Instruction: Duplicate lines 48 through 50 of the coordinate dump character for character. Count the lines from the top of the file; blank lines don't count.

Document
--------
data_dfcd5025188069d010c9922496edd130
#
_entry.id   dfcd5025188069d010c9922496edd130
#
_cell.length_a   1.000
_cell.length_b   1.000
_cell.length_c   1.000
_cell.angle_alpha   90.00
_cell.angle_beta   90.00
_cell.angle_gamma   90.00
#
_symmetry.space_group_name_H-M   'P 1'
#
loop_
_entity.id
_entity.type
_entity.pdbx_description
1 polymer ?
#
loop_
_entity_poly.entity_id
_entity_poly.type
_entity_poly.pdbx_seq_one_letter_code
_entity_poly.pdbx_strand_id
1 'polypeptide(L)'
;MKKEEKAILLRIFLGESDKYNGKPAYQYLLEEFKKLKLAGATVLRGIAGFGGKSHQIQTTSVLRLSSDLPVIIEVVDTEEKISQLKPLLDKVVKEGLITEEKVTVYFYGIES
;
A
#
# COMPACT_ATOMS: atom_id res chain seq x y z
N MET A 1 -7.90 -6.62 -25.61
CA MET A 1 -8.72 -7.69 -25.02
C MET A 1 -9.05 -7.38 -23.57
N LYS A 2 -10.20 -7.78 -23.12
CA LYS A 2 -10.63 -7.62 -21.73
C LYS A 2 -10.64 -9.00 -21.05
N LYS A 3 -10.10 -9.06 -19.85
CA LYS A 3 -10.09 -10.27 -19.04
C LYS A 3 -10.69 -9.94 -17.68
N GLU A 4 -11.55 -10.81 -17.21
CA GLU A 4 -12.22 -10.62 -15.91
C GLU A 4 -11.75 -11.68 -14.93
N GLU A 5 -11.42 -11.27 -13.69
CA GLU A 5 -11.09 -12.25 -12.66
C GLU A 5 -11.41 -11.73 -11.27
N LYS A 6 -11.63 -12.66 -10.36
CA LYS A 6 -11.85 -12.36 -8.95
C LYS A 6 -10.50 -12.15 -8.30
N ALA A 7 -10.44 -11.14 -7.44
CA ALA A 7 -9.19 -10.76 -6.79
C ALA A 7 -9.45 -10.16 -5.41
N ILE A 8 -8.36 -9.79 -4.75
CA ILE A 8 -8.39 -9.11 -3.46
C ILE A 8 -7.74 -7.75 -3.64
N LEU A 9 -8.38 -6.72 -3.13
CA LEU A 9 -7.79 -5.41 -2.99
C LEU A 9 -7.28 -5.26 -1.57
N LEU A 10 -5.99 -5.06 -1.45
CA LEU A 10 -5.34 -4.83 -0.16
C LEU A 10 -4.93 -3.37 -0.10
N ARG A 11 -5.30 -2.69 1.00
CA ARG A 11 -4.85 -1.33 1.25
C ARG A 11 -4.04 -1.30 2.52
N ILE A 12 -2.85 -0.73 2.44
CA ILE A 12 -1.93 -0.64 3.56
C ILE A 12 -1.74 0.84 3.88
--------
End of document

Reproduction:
C LYS A 6 -10.50 -12.15 -8.30
N ALA A 7 -10.44 -11.14 -7.44
CA ALA A 7 -9.19 -10.76 -6.79